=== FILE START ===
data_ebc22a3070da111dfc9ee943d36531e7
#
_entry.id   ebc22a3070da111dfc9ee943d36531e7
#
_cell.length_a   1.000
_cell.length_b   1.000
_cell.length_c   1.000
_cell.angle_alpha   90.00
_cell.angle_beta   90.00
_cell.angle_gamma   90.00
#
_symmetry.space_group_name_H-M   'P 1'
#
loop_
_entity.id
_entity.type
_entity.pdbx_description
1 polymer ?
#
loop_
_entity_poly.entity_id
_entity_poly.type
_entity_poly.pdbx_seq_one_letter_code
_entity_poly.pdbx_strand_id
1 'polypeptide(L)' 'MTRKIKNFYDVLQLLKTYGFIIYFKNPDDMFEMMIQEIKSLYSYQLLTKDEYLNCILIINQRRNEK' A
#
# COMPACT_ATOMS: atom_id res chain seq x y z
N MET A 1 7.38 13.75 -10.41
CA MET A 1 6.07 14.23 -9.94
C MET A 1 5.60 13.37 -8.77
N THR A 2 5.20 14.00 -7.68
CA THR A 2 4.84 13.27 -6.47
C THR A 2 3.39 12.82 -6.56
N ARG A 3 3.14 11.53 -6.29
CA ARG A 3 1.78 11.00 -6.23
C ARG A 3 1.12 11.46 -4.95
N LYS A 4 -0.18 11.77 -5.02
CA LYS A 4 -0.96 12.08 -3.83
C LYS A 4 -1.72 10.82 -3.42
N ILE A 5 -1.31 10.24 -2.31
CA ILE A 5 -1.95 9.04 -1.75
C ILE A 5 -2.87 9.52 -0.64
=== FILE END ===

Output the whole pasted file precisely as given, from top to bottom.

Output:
data_ebc22a3070da111dfc9ee943d36531e7
#
_entry.id   ebc22a3070da111dfc9ee943d36531e7
#
_cell.length_a   1.000
_cell.length_b   1.000
_cell.length_c   1.000
_cell.angle_alpha   90.00
_cell.angle_beta   90.00
_cell.angle_gamma   90.00
#
_symmetry.space_group_name_H-M   'P 1'
#
loop_
_entity.id
_entity.type
_entity.pdbx_description
1 polymer ?
#
loop_
_entity_poly.entity_id
_entity_poly.type
_entity_poly.pdbx_seq_one_letter_code
_entity_poly.pdbx_strand_id
1 'polypeptide(L)' 'MTRKIKNFYDVLQLLKTYGFIIYFKNPDDMFEMMIQEIKSLYSYQLLTKDEYLNCILIINQRRNEK' A
#
# COMPACT_ATOMS: atom_id res chain seq x y z
N MET A 1 7.38 13.75 -10.41
CA MET A 1 6.07 14.23 -9.94
C MET A 1 5.60 13.37 -8.77
N THR A 2 5.20 14.00 -7.68
CA THR A 2 4.84 13.27 -6.47
C THR A 2 3.39 12.82 -6.56
N ARG A 3 3.14 11.53 -6.29
CA ARG A 3 1.78 11.00 -6.23
C ARG A 3 1.12 11.46 -4.95
N LYS A 4 -0.18 11.77 -5.02
CA LYS A 4 -0.96 12.08 -3.83
C LYS A 4 -1.72 10.82 -3.42
N ILE A 5 -1.31 10.24 -2.31
CA ILE A 5 -1.95 9.04 -1.75
C ILE A 5 -2.87 9.52 -0.64